Chosen in Christ

If we want to think rightly about divine election, it is crucial to have the proper starting point. 

When Paul utilizes election language, he begins with believers being in Christ.  This reality is prior to Paul’s celebrating their identity as those upon whom God set his love from eternity past.  Theologically, being in Christ comes before election.

In Ephesians 1:4, Paul states that God “chose us in him before the foundation of the world.”  Believers are plunged into Christ by the Spirit and all the blessings of salvation flow from that new reality.  Believers are now included in that group of people upon whom God set his love from eternity past.

Paul considers his readers’ past as one in which they were enslaved to Satan (Eph. 2:2), children of wrath (Eph. 2:3), far from God and without hope (Eph. 2:12).  That is, they were in a hopeless condition with both a past and future shaped by disobedience, spiritual death, and alienation from God.

But when they heard “the message of truth, the gospel of salvation,” they believed and were “sealed in [Christ] with the Holy Spirit of promise” (Eph. 1:13).  God radically transformed their entire identity when they embraced the gospel, uniting them to Christ by his Spirit.

They now have a new history that goes back to eternity past in the passionate love of God.

You read that rightly.  God changes our pasts when he saves us.

Divine election, for Paul, is the gift of a new history.  God plunges believers deeply into Christ by the Spirit at salvation and they become people whom God has been pursuing from eternity past to save.

This is counter-intuitive to Westerners.  We think linearly.  If we have information about what was going on at the earliest point in time, then we ought to start there.

That’s a mistake and it bears bad fruit when it comes to thinking about divine election. 

Beginning in eternity past delivers to us a doctrine of election whereby God chose some for salvation and others for damnation.  But that’s not how Scripture speaks of divine election.  Election language is not in Scripture to answer the question, “What are some of the things God was doing in eternity past?”

I’ve already made the point that election language is God’s love language for his people.  Election answers the question, “How does God regard his people?”  He loves them so much that they’ve been on his mind and heart from eternity past.  We made the further point that this does not exclude others, but rather demonstrates God’s universal love.  God sets his love upon a particular people for the purpose of drawing even more people into his love.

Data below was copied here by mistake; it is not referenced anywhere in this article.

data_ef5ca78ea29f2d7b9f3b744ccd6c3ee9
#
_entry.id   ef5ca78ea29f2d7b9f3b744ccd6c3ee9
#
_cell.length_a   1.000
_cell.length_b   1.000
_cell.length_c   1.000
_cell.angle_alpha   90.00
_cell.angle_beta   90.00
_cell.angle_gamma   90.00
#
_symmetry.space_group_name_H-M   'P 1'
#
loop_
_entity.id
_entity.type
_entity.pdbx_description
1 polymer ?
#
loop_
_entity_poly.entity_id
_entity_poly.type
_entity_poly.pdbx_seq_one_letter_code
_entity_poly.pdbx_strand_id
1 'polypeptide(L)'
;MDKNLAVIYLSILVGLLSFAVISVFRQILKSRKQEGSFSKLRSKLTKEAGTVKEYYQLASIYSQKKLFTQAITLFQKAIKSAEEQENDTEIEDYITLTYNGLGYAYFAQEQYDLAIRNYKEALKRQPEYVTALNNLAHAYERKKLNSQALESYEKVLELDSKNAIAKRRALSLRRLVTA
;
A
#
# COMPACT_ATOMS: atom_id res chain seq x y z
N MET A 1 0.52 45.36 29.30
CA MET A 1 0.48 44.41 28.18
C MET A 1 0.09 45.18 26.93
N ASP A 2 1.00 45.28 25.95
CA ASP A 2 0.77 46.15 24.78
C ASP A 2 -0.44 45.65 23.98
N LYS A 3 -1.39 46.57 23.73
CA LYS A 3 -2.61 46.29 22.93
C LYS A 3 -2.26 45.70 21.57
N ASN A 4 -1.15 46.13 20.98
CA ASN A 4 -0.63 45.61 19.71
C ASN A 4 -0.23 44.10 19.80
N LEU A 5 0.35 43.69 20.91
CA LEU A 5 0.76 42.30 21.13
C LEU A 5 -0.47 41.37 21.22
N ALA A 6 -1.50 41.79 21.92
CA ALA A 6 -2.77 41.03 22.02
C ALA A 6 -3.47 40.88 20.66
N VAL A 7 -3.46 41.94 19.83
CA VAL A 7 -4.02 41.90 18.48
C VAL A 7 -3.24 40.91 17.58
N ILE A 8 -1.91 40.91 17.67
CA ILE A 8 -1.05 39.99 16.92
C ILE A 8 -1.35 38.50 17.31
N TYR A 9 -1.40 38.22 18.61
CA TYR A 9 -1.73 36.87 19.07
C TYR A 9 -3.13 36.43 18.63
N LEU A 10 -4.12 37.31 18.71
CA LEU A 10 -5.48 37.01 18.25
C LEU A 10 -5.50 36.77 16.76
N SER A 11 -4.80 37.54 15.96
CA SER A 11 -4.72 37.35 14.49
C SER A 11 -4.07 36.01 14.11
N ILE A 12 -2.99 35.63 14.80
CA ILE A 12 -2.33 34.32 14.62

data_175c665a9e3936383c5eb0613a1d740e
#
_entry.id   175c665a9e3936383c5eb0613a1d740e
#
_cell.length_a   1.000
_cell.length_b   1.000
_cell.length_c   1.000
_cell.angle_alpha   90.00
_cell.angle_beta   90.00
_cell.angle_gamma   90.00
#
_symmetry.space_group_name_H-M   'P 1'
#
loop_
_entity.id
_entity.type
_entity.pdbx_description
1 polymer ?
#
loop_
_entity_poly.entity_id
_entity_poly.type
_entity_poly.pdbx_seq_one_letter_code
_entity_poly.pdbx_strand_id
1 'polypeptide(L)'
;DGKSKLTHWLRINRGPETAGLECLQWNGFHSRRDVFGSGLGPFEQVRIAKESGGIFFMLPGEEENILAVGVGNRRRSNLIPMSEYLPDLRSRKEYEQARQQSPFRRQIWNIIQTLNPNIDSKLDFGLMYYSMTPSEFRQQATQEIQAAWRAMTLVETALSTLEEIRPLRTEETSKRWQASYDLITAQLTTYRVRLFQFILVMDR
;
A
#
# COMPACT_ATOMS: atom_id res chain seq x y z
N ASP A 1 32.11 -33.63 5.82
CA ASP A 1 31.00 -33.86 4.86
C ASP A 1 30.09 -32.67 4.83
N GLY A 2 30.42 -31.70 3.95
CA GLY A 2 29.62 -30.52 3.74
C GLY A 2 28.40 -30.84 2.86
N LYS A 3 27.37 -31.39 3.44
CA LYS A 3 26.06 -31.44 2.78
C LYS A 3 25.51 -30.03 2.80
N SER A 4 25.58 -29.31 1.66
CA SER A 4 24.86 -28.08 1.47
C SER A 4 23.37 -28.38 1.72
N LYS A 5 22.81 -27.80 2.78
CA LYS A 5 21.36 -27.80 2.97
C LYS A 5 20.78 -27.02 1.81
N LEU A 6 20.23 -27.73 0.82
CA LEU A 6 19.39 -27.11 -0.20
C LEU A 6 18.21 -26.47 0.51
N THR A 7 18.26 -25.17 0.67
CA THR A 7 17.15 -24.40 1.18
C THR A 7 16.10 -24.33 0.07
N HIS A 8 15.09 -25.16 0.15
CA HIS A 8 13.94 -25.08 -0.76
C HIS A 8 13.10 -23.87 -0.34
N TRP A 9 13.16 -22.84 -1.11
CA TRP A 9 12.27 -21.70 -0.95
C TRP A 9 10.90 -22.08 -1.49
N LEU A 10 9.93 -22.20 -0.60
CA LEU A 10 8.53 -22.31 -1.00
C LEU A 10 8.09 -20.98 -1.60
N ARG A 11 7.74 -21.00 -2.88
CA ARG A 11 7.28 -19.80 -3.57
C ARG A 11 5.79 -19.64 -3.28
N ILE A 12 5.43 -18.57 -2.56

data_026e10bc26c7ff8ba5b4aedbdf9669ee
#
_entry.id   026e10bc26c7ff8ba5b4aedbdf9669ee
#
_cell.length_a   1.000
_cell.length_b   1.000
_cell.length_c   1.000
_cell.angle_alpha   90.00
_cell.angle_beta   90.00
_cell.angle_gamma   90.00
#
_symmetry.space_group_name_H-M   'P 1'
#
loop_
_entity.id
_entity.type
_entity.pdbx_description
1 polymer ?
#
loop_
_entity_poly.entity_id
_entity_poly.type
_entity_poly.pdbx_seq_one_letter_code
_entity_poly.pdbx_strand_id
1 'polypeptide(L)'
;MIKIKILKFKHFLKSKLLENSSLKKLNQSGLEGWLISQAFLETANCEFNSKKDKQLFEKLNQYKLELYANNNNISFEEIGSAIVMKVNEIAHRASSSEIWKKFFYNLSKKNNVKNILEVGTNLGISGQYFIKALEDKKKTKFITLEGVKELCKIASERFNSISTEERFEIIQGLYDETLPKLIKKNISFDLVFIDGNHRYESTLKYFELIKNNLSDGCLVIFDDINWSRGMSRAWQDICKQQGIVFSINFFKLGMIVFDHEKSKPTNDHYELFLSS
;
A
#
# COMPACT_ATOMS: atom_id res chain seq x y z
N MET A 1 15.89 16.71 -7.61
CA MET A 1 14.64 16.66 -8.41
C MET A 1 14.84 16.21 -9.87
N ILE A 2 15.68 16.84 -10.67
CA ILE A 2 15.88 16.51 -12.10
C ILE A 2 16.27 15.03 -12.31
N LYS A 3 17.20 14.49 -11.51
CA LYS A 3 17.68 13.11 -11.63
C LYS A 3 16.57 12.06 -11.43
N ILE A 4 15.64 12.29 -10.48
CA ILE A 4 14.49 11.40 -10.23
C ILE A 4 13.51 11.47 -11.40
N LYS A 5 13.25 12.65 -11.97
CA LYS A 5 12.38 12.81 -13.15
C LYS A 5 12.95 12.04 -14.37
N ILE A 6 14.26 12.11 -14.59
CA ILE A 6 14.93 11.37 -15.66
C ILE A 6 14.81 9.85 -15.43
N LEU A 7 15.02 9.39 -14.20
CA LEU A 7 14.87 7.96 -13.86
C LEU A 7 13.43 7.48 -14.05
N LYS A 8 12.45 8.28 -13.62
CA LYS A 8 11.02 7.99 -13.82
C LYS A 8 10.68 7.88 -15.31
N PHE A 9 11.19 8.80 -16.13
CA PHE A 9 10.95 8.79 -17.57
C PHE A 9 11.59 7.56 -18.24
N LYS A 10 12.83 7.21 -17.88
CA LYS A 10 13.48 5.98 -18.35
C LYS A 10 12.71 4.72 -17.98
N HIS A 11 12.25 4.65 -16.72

Westerners are so steeped in linear thinking, however, that it becomes difficult to grasp the shape of election language in Scripture.  We end up deforming election talk in the Bible and shaping it according to our thought forms.

This move distorts the God of Scripture.  We now have a God who sits down before the mass of humanity in eternity past and chooses some for salvation and others for damnation.

We only get that depiction of God when we fail to start where Paul starts.  He begins with believers being in Christ and theologizes from there.

If that makes time an elastic category, so be it.  That’s not a problem for Paul, though it’s a challenge for Western readers of Paul.  We need to adjust our thinking to properly grasp Paul’s theologizing.  After all, in Romans 8:30, the future is in the past.  Paul states that God has already accomplished believers’ entire salvation, including its future aspects.  In the same way, when it comes to election, God changes our past.

When we theologize about divine election, then, we must follow Paul by starting with believers’ new reality in Christ.  We must not start by considering God’s actions in eternity past, nor do we start with election itself.  We begin with Christ.  Further, we remind ourselves of the function of election talk in Scripture.  It is God’s love language for his people.  Moreover, we remind ourselves that this does not marginalize unbelievers, but emphasizes God’s love for them.  God elects so that he might overwhelm them with his love.